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Evaluation of diagnostic performance using partial area under the roc curve

Ma, Hua (2014) Evaluation of diagnostic performance using partial area under the roc curve. Doctoral Dissertation, University of Pittsburgh. (Unpublished)

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Evaluation of diagnostic performance is critical in many fields including but not limited to diagnostic medicine. The Receiver Operating Characteristic (ROC) curve is the most widely used methodology for describing the intrinsic performance of diagnostic tests, with the area under the curve (AUC) being the most commonly used summary index of overall performance. The partial area under the ROC curve (pAUC), when focused on the range of practical/clinical relevance, is considered a more relevant summary index than the full AUC. However, several conceptual and analytical difficulties frequently prevent the pAUC from being used. First, in many diagnostic setting the relevant range is difficult to determine objectively. Second, in theory, due to potential use of less information, analysis based on the pAUC could lead to the loss of statistical precision and therefore would require larger sample sizes. Through mathematical derivation, extensive simulation studies and practical examples, this work investigates statistical properties when using the pAUC. First, this work demonstrates that in many practical scenarios inferences based on pAUC could be more powerful than inferences based on the full AUC. Thus, the use of the pAUC may lead to not only more clinically relevant but also more conclusive results in analyses of experimental data. Second, this investigation demonstrates that the advantages of pAUC-based inferences depend on the shape of ROC curves. The conventional binormal model does not always adequately describe scenarios where the pAUC is more statistically efficient. The bi-gamma family of concave ROC curves is shown to describe practically reasonable scenarios where either pAUC or full AUC could be advantageous. Programs for sample size estimation based on bi-gamma model are then developed. Finally, this work investigates the properties of pAUC-based inferences in scenarios where diagnostic results have substantial ties (or a "mass") at the lowest diagnostic results. For certain type of the ROC curves the existence of ties could lead to an increase in statistical efficiency. Forcing a diagnostic system to resolve ties could detrimentally affect reliability and conclusiveness of statistical inferences. In conclusion, this work provides investigators with insights into and tools for generating practically relevant conclusions using pAUC. The public health importance of this work stems from the relevance of the ROC analysis at different stages of development and regulatory approval of diagnostic systems in medicine. Enhanced methodology for evaluation of diagnostic accuracy helps in the development of improved diagnostic systems and could accelerate the delivery and clinical adoption of truly beneficial diagnostic technologies and/or clinical practices.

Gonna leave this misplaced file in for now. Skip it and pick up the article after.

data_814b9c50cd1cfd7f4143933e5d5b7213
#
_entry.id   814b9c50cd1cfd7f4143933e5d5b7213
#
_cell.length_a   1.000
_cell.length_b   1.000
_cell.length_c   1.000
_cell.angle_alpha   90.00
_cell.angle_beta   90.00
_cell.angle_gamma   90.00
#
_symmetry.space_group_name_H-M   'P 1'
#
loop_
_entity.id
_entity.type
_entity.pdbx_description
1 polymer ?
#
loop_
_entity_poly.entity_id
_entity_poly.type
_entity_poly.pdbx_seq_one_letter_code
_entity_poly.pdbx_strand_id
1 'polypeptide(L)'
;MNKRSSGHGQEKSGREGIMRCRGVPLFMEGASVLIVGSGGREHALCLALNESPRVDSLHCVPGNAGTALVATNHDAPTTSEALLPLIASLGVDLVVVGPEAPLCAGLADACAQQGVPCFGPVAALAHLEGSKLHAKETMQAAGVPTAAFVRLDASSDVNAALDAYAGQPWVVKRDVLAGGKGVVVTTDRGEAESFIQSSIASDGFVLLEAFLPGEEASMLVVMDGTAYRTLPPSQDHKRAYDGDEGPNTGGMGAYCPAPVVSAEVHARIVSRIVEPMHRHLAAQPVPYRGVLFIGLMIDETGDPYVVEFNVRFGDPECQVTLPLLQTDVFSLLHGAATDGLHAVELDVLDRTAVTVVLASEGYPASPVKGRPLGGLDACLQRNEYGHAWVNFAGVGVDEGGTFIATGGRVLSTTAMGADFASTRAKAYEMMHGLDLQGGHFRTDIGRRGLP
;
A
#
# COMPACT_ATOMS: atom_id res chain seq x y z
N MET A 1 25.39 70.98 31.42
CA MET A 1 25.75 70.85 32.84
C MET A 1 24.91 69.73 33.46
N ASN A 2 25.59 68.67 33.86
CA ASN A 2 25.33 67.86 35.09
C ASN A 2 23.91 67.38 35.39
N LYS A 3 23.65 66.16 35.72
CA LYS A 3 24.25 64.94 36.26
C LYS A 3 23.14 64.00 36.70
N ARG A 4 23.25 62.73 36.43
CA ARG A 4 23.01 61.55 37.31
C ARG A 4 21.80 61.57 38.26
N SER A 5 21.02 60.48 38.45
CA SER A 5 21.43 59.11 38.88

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Item Type: University of Pittsburgh ETD
Status: Unpublished
CreatorsEmailPitt UsernameORCID
Ma, Huahum9@pitt.eduHUM9
ETD Committee:
TitleMemberEmail AddressPitt UsernameORCID
Committee ChairBandos, Andriyanb61@pitt.eduANB61
Committee MemberGur, Davidgur@pitt.eduGUR
Committee MemberChang, Chung Chouchangj@pitt.eduCHANGJ
Committee MemberJeong, Jong Hyeonjeong@nsabp.pitt.eduJJEONG
Committee MemberRockette, Howard E.herbst@pitt.eduHERBST
Date: 29 September 2014
Date Type: Publication
Defense Date: 4 May 2014
Approval Date: 29 September 2014
Submission Date: 3 June 2014
Access Restriction: 1 year -- Restrict access to University of Pittsburgh for a period of 1 year.
Number of Pages: 127
Institution: University of Pittsburgh
Schools and Programs: School of Public Health > Biostatistics
Degree: PhD - Doctor of Philosophy
Thesis Type: Doctoral Dissertation
Refereed: Yes
Uncontrolled Keywords: diagnostic medicine; Receiver Operating Characteristic (ROC) curve; AUC; partial area under the ROC curve (pAUC); bi-gamma; binormal; straight-line; ROC curve with mass
Date Deposited: 29 Sep 2014 21:34
Last Modified: 15 Nov 2016 14:20


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